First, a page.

During a recent Lean Healthcare training session, a participant remarked about how awkward and out of place their leadership seemed as they made rounds on nursing units. I was instantly reminded of my own first experiences with rounding – something I would emotionally compare to the first day of high school. Few times in our lives make us feel more conspicuous.
The concept of the Gemba walk is critical to leadership in Lean Healthcare. This Lean take on rounding provides the opportunity to observe work first hand, identify problems, celebrate successes, demonstrate visible leadership and reiterate the message of the goals we expect to achieve. As leaders we are the stewards of change within our organizations. It is our obligation to keep our teams focused on a system that promotes continuous improvement. However, just knowing that getting out of our offices is the right thing to do doesn’t make those initial attempts any less awkward.
How can we transition from a rounding robot to a true Gemba walker? Here are a few beginning steps:
- Get comfortable: Remember that any new behavior feels awkward at first. Just like Tiger Woods reinventing his golf swing – you are trying to improve your skills. Some people are more natural at it than others but, with a little practice and preparation it will become second nature to you and to the areas you visit. Do some homework before you arrive on a unit and understand what the staff does and what is important to them. Recognize their knowledge and experience as you initiate a dialogue about the work they do.
- Educate Staff: Before you go to Gemba, be sure the staff on the units you will be visiting are educated about the purpose of your rounds. Attend a staff meeting or huddle prior to your first (or next) time through and explain what you hope to review as you walk the area. Stress the importance of observation to Lean Healthcare. Going to where the work is done allows us to identify barriers that hinder our ability to make the right work easier to do. Identifying issues is the first step in a culture that fosters collaborative problem solving and continuous improvement.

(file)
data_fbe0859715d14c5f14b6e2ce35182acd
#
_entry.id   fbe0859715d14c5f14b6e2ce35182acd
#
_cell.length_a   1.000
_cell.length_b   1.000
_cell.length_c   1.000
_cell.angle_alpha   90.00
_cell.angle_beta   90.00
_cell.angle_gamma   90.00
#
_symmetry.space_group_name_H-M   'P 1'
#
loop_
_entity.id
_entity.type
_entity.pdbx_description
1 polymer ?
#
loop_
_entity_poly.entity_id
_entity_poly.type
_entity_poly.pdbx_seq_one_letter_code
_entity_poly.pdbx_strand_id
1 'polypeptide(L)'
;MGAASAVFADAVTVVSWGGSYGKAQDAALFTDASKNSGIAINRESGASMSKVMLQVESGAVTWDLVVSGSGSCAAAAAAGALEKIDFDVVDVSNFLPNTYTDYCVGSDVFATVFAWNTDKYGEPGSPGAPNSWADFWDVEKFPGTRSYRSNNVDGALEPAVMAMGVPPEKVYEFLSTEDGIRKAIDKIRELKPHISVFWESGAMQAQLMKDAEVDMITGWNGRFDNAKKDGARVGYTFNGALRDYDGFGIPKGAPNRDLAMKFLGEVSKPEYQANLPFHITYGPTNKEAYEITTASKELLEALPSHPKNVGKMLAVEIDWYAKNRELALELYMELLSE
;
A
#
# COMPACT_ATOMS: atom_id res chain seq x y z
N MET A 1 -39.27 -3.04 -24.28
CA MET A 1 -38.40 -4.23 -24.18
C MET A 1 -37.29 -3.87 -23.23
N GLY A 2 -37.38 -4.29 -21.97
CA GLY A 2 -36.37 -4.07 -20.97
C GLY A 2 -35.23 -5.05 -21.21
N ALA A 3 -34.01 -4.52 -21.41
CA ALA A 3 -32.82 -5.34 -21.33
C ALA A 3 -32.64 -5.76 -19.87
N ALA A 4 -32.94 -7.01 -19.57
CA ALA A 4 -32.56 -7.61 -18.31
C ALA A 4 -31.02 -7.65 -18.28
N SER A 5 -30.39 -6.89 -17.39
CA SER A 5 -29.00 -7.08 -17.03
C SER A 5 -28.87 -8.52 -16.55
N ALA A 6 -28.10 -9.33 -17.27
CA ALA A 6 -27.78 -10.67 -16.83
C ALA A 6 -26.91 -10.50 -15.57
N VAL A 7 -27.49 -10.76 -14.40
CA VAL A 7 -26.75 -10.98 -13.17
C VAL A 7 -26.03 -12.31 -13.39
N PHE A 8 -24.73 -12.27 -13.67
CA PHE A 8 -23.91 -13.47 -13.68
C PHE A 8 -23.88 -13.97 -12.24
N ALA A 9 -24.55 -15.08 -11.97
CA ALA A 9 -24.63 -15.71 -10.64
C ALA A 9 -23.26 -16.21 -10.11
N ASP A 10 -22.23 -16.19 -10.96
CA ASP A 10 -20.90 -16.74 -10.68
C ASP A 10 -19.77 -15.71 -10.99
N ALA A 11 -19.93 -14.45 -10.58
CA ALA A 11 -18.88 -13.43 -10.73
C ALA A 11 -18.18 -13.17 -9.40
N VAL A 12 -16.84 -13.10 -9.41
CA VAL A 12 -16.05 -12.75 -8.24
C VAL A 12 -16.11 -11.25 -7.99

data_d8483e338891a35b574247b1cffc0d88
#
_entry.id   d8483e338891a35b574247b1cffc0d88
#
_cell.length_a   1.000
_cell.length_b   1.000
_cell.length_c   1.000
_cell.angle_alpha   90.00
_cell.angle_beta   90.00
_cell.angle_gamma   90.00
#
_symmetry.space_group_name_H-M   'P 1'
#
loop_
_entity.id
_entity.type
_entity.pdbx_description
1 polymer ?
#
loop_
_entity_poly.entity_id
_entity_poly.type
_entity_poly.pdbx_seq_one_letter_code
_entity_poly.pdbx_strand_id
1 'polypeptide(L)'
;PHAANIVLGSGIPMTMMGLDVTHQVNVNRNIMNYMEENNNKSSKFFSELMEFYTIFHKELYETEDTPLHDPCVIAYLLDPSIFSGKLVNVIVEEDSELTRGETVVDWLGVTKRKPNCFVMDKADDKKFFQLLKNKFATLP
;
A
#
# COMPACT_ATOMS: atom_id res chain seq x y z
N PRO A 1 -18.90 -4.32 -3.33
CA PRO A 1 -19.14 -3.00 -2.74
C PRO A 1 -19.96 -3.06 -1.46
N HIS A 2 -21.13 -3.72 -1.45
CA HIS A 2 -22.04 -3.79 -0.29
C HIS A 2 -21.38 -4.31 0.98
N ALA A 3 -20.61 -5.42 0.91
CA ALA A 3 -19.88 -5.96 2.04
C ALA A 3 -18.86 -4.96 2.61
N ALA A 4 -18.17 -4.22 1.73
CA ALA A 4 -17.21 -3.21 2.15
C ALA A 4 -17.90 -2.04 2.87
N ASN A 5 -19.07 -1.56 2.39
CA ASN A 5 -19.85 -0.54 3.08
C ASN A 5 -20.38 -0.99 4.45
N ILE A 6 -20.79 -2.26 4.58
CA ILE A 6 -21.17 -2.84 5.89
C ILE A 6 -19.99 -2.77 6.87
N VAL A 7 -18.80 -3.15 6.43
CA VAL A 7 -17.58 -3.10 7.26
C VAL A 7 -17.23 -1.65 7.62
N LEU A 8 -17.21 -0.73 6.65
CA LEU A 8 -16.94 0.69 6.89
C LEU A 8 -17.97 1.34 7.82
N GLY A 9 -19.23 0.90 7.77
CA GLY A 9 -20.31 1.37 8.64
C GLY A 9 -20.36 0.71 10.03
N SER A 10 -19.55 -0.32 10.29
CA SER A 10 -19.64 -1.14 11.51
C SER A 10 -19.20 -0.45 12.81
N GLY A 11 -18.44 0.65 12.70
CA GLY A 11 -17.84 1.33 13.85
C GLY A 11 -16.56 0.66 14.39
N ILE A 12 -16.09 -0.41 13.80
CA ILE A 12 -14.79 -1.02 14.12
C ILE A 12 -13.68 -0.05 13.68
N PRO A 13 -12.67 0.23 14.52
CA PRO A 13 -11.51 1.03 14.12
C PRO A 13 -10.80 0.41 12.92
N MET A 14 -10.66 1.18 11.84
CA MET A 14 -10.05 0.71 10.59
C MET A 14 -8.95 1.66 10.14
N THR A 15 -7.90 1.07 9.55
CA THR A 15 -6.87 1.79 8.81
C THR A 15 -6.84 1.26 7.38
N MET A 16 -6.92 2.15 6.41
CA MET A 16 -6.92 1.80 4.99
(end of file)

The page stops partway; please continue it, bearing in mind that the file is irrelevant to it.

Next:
- Make messages memorable: Go to the unit armed with thoughts and questions that will make your visit meaningful:
- Review the metrics of the department’s (or organization’s) goals. How does actual performance compare to the target? Celebrate successes and encourage ongoing efforts.
- What is working well?
- What are you struggling with?
- What are you doing about the obstacles you have identified?
- What do you need from me? How can I help you be successful?
- Bring an ice breaker: Share a story about something you have learned on your walks. Give examples of Lean Healthcare projects other areas are working on and make a point of recognizing those efforts. Ask if they have a patient story to share. I once brought a handful of hospital logo pens with me as I visited on third shift and was surprised how much folks appreciated them. If you don’t have pens, never underestimate the power of candy.
- Assure staff: Make certain front line staff understand that your visit is an opportunity for collaboration and never a punitive activity. Then uphold that promise by ensuring that issues raised are dealt with in the spirit of a Lean Healthcare environment – a blameless culture that involves those who do the work in the solutions that are generated. Keep in mind, the first time someone gets in trouble for something you saw on your rounds will be the last time you are welcomed openly on a unit.
In the end, we all survived the first day of high school. We learned a lot, met some good people, and even had some fun. Transitioning from robotic rounding to true Gemba walks will bring the same rewards.
Today’s blog was written by Karen Kendall, RN, healthcare planner with HPP. Karen is a registered nurse with more than 30 years of healthcare experience in clinical and leadership roles.
Before joining HPP, Karen led multi-disciplinary teams through operational and space planning and work redesign efforts which resulted in in significantly improved efficiency, patient satisfaction and employee engagement. She has extensive experience in campus master planning, equipment planning, and way-finding. She has also served in clinical and leadership roles in a variety of areas including invasive cardiovascular services, surgical services, and pediatrics.
Karen holds a Bachelor of Science in Nursing degree as well as a Master of Healthcare Administration degree from Duke University.